Photographs of the derelict Marvel’s site by far outnumber images of its glory days online.
All of the images in this post (except one) are the artist’s own and must not be reproduced without permission.
Derelict sites are a magnet for photographers, but also for those seeking out things to vandalise and destroy.
Above: A vandalised chairlift strut (Copyright: Stories From Scarborough)
Marvel’s is easy prey for both. The site is easily accessible via a steep road, just opposite the miniature railway station at the Northstead Manor Gardens entrance.
At the top is a huge stretch of empty land – presumably grey and barren during the winter, but in the summer, a blaze of colourful wildflowers and green leaves. Beneath this oasis lie traces of a former life – flat concrete shapes, forgotten fixtures, and, most poignantly, the crumbling chairlift complex.
Above: The remains of the chairlift complex (Copyright: Stories From Scarborough)
Its rusting red pillars and cavernous stations still loom large in the landscape, albeit obscured by the ever surging growth of new plants and trees.
Above: A colourful display of flowers, trees and weeds block out the blighted concrete (Copyright: Stories From Scarborough)
Below: Not all of the structures, however, have been consumed (Copyright: Stories From Scarborough)
The ground is paved with a chaotic mosaic of broken glass. Bottles from drunken ‘visitors’ reduced to tiny hazardous fragments.
Above: The glitter of glass is just visible in the dirt (Copyright: Stories From Scarborough)
Older images of the site depict fibreglass remnants of the dinosaurs and ‘mountains’ alongside recognisable archways and structures.. Now it is difficult to distinguish between piles of concrete, bricks and dirt – most of the parts that once survived have since crumbled away.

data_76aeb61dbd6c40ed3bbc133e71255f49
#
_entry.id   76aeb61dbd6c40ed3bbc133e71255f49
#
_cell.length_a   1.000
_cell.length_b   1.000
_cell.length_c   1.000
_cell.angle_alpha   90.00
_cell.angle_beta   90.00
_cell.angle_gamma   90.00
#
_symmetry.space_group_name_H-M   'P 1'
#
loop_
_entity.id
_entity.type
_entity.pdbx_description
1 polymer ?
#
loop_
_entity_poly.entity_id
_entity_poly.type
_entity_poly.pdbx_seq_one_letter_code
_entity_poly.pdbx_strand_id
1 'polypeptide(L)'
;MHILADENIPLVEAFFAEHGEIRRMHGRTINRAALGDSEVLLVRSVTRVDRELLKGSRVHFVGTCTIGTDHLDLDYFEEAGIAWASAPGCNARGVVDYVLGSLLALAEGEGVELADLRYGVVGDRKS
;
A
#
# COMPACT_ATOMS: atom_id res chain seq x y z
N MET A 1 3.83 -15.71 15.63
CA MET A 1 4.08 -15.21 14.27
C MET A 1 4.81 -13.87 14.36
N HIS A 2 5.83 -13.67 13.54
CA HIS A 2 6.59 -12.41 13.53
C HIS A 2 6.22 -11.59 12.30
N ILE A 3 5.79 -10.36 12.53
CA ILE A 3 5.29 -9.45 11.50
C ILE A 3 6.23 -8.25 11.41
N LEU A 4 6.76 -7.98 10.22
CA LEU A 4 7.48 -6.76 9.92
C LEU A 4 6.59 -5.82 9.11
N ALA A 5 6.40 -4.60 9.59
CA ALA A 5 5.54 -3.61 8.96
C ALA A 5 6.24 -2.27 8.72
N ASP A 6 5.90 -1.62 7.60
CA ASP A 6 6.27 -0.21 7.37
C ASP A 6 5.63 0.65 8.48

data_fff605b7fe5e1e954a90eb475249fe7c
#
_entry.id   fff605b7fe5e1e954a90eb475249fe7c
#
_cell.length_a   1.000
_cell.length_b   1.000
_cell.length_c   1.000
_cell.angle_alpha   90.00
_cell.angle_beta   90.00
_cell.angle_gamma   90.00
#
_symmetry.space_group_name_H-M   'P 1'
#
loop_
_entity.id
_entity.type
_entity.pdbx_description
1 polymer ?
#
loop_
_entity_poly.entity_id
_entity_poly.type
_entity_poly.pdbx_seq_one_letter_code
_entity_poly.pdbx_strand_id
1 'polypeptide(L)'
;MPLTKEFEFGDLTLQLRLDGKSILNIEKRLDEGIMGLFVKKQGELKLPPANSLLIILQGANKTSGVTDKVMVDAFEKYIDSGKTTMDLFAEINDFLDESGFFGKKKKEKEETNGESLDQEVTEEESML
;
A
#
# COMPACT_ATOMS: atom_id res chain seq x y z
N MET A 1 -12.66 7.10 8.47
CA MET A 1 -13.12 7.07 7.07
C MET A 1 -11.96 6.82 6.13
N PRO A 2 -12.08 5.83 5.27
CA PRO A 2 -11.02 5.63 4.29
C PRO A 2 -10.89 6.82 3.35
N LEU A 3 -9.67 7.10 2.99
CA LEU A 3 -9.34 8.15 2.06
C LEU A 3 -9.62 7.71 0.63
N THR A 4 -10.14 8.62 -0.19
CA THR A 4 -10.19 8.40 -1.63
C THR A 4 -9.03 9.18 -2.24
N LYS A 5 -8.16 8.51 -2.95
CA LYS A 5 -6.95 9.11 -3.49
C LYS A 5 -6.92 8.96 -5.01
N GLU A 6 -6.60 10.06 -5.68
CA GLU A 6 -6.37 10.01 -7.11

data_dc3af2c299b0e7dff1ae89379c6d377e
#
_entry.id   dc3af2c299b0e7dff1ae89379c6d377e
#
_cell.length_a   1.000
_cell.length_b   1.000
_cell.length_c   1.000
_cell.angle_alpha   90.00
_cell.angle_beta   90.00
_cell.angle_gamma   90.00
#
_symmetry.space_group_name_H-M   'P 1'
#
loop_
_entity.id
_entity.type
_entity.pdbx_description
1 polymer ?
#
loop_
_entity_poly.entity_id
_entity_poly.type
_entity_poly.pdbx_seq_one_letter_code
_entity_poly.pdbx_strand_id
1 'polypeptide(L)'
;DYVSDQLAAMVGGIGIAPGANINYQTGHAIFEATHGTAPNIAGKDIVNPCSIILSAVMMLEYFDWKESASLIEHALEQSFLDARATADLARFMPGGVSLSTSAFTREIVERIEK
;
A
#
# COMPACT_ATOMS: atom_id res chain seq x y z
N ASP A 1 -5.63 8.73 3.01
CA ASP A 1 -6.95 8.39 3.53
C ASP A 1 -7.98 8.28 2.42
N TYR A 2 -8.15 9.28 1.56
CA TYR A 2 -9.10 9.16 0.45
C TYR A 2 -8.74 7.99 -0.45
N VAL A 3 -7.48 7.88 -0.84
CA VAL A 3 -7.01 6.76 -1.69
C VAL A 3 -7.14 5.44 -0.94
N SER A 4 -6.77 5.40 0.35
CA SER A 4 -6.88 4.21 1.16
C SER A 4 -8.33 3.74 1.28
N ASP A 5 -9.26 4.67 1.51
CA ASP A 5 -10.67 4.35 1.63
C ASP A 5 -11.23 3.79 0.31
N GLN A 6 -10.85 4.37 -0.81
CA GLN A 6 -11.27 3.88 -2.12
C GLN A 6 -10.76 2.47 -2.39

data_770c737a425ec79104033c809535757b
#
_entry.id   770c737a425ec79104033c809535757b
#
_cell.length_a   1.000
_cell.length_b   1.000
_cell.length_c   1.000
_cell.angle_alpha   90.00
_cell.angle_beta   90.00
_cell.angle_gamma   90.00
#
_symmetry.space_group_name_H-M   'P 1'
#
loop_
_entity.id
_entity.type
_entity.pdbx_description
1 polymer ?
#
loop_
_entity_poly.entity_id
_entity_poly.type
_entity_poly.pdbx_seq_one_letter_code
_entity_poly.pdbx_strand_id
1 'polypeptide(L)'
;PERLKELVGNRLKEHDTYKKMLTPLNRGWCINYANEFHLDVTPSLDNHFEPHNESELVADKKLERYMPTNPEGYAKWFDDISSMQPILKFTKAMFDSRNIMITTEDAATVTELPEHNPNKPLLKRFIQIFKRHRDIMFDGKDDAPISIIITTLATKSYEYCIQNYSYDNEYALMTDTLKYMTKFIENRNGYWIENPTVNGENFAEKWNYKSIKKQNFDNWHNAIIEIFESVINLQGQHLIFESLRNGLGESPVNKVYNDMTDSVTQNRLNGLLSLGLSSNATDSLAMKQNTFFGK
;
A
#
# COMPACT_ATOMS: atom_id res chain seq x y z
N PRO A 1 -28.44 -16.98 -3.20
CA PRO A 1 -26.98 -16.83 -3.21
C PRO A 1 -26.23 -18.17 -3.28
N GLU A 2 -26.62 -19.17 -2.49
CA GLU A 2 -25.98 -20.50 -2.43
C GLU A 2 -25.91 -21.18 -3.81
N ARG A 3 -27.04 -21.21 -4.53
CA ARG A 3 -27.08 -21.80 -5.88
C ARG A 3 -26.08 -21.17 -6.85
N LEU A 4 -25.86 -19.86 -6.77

Above: Part of a tiled floor (Copyright: Stories From Scarborough)
However, it’s easy to talk about this site in these tired, clichéd ways. To solemnly condemn the deterioration of the site; to wax lyrical about the ‘old days’ when the park was full of life and fun.
Above: The steps and paths no longer lead anywhere in particular (Copyright: Stories From Scarborough)
There is a certain charm here. Maybe it doesn’t lie in the broken beer bottles and scorch marks (although it might, depending on your aesthetic preferences!), but there is a beauty in Nature reclaiming its territory; slowly but surely. The biggest surprise, perhaps, is the wild ‘garden’ that has emerged. The broken tiles, piles of bricks and concrete sections evoke an old ruin, but also a sense of mystery.
Above: Strange metal coils/sprints (Copyright: Stories From Scarborough)
But this is turn, perhaps, is an artistic cliché. Dereliction is a popular topic for photographers and artists, as mentioned above, and in either case, sadness is a prevailing emotion. Does it need to be? Such sites do not necessarily need to be defined in terms of loss. Nor must the remains define the memories.
Later this summer the site will host some unusual performances, courtesy of Stories From Scarborough. However, for now, here’s a lovely memory about the chairlifts, kindly sent in by Malcolm:
My ( now wife) and I had just met at work and were in a relationship but wanted to keep it private.We went to Scarborough in 1988 for a weekend and walked Marine Drive then through Northstead Manor Gardens. When we went back to work it was ” We know were you have been this w/e.”We were seen by someone from work who was on the chairlift as we walked underneath.
So much for trying to keep a secret.!!!